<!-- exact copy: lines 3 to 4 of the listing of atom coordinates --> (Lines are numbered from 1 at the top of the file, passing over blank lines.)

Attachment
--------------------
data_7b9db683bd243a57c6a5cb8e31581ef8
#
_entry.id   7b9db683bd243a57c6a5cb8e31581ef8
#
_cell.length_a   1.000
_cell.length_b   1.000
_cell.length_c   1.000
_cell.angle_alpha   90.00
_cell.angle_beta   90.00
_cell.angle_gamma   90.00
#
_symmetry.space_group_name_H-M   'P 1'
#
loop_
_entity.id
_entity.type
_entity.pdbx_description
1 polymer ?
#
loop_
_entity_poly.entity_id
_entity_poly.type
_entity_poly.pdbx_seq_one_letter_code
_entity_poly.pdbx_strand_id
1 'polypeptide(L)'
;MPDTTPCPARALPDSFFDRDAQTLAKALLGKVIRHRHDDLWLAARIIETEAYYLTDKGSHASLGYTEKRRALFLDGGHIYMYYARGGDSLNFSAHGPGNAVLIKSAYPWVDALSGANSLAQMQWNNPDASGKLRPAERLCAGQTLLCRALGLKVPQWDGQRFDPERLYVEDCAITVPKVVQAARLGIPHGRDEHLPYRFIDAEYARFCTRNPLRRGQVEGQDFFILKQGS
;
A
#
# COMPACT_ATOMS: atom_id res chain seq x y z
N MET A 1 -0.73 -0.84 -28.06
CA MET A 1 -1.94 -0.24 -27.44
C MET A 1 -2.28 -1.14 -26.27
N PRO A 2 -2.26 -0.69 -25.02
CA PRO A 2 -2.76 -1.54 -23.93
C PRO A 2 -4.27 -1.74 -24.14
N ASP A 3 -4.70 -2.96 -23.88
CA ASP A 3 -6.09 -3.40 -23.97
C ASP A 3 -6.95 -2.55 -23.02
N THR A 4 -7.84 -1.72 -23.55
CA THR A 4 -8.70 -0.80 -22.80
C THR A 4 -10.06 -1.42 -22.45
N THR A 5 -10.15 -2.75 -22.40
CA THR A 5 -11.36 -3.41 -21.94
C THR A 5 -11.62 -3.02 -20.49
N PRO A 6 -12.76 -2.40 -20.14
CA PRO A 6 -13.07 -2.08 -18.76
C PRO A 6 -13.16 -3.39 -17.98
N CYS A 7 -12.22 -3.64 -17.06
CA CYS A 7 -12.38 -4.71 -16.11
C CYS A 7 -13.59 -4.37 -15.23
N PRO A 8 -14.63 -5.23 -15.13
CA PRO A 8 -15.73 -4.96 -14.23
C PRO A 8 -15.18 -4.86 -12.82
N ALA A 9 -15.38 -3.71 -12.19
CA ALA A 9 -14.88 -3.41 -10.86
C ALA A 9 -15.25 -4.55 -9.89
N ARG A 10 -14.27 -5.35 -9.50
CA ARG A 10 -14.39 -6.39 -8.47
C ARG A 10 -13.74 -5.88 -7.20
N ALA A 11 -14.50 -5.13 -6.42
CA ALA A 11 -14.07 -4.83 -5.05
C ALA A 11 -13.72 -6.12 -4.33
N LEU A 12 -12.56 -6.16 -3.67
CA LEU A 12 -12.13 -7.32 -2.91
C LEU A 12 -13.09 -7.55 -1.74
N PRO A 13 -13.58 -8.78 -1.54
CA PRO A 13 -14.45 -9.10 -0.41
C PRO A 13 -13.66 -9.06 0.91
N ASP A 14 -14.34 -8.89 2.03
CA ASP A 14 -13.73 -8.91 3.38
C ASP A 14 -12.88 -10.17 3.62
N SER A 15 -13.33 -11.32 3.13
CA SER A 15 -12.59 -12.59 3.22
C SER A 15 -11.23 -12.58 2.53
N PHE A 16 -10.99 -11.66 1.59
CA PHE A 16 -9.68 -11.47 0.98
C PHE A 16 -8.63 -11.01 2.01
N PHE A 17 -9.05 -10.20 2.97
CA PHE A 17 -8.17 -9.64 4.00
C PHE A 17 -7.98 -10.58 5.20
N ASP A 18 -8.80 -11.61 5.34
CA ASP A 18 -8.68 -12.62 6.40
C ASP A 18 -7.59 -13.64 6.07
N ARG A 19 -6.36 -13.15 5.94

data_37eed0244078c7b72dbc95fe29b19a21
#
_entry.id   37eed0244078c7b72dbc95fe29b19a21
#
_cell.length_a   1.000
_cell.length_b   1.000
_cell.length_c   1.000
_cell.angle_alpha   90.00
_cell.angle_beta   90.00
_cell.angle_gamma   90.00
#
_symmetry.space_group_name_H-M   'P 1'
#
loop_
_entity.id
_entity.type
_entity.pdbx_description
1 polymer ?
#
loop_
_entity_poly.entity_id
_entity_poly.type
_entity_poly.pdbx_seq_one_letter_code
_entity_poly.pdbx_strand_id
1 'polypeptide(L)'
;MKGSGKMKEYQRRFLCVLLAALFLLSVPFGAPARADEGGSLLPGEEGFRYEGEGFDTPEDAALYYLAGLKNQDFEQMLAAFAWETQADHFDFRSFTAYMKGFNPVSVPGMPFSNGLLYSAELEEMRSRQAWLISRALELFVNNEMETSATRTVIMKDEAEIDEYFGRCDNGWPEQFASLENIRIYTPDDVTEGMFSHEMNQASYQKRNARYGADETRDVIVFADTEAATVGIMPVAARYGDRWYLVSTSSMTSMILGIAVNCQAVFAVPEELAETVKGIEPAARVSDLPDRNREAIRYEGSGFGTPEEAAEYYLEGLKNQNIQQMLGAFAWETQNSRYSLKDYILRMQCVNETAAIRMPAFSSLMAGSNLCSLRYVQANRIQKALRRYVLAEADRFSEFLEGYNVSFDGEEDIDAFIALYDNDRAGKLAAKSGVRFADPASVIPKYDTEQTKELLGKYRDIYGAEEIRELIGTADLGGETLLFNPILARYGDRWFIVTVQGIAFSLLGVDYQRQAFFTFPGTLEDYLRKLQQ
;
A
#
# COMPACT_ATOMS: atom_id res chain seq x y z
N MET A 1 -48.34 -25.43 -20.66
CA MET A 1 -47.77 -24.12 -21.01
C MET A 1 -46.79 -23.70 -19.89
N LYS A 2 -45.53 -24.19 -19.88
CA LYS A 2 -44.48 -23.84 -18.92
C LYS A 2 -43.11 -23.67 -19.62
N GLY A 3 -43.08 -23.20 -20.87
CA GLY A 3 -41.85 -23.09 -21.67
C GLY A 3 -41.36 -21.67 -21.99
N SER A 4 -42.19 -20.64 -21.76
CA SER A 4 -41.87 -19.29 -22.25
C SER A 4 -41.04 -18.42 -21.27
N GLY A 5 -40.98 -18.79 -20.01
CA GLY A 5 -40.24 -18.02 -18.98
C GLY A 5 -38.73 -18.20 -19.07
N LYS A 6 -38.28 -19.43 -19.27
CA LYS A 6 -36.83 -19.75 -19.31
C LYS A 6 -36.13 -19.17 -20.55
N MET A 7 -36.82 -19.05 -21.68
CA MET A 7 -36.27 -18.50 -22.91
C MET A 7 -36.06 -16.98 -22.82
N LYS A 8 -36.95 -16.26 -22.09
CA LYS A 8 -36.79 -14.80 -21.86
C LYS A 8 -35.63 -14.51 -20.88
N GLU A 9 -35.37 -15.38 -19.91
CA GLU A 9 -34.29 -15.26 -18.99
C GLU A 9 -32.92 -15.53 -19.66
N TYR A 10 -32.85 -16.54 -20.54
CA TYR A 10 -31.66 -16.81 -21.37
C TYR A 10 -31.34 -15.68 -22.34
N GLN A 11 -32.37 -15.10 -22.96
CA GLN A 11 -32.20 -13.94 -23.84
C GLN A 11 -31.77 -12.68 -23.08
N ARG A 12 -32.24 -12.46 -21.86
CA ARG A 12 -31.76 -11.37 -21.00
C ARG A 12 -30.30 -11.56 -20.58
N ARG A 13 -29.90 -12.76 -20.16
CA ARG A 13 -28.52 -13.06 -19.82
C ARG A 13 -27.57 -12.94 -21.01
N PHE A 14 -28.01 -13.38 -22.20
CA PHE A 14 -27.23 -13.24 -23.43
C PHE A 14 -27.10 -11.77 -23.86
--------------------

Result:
_entry.id   7b9db683bd243a57c6a5cb8e31581ef8
#